Study: The CMO’s Influence Is Growing
Driving organizational revenue. Staying in front of customer issues. Responding in real time. The chief marketing officer is doing more of these things than ever, and they're feeling the pressure, a new Salesforce and Deloitte study finds.
The right marketing can do wonders for an organization. But the chief marketing officer’s influence on your bottom line might still surprise you.
And, yeah, the CMOs of the world totally know it.
That’s according to a new study from Salesforce’s ExactTarget and Deloitte. “Bridging the Digital Divide: How CMOs Can Rise to Meet 5 Expanding Expectations,” a study of 228 marketing executives around the globe, found that marketing execs are increasingly are responsible for areas that don’t strictly fall under the traditional marketing umbrella, including customer service, data analysis, and driving top-line growth.
“When a customer comes through a device or store, they want one consistent brand experience with you,” Salesforce CMO Lynn Vojvodich told AdAge. “As marketers, we need to be stewards of customer journey, and the new CMO is about owning the customer experience.”
Other highlights from the study:
Revenue pressure: Fifty-three percent of CMOs surveyed said they feel pressure to drive more revenue growth for the organization. But despite marketing’s front-line role, they may not have all the tools they need to make it happen. “While the expectation for the CMO to drive revenue is pronounced, many CMOs are faced with a conversion path they don’t entirely own,” the study states. It recommends that CMOs “who agree to a revenue target should verify a clear path to conversion with the rest of the C-suite.”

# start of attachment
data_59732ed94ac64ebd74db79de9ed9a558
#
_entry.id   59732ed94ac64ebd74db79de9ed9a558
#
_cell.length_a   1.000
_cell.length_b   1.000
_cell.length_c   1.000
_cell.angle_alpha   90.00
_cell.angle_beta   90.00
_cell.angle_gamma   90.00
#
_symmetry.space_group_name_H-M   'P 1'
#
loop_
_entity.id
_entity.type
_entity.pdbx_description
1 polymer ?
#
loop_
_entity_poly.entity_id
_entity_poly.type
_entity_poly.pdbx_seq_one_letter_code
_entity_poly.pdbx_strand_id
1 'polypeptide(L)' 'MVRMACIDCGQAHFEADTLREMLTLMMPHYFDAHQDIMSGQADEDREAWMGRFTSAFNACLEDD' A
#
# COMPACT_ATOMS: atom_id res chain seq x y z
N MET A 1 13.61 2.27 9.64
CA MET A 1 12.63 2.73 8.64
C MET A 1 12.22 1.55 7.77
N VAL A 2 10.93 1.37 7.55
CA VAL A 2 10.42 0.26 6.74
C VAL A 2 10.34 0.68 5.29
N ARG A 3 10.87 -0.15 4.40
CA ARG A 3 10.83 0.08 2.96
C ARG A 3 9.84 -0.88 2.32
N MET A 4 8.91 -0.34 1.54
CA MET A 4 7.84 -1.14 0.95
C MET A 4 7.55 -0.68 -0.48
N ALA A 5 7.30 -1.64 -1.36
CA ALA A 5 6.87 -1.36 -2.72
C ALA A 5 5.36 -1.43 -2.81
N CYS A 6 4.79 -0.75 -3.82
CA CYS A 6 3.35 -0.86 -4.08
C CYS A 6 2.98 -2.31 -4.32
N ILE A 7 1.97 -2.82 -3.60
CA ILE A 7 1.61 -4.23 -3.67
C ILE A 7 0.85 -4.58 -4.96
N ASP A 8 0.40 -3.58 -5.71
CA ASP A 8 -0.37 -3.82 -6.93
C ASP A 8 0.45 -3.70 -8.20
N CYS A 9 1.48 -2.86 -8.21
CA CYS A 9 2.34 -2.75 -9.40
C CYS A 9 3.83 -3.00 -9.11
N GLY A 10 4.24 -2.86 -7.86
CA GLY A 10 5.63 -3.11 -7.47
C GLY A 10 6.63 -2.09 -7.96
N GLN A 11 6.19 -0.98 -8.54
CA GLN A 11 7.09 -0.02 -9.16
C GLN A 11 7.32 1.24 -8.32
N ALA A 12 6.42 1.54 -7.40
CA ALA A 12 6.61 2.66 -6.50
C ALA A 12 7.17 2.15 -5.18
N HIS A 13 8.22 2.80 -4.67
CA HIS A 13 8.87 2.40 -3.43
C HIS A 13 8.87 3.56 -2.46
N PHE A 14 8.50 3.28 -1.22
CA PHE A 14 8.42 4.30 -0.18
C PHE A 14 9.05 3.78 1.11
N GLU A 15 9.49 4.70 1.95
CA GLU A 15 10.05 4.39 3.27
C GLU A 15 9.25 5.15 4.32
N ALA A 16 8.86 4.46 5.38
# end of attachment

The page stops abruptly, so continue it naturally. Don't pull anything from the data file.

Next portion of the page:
Service matters: “Helping is the new selling.” That’s how Jay Baer, the author of Youtility, puts the need for customer service in the marketing world. And a lot of that helping takes place in social media, where how-to YouTube videos and social media responses are more urgent than you might expect in a call center. Why’s that? If you screw it up, the negative effects can be huge: A Dimensional Research study found that 66 percent of B2B customers and 52 percent of B2C customers stop buying from a firm that gives them a poor customer experience.
Data in real time: Marketing folks rely on data in multiple ways: They dive deep into research internally and act on this data on the fly. The study notes that 52 percent of respondents are looking for employees with data expertise. But the real value of data could be its utility in guiding CMOs in creating customer experiences. Still, the study suggests that marketers keep it simple. “The customer journey possibilities are infinite, and it’s easy to feel daunted by the hundreds or thousands of touchpoints that could hypothetically be automated,” the study states. “But from this small scale of two or three experiences, CMOs and marketing teams can learn and grow their scaled automation efforts from there.”
The full study is available on the ExactTarget website.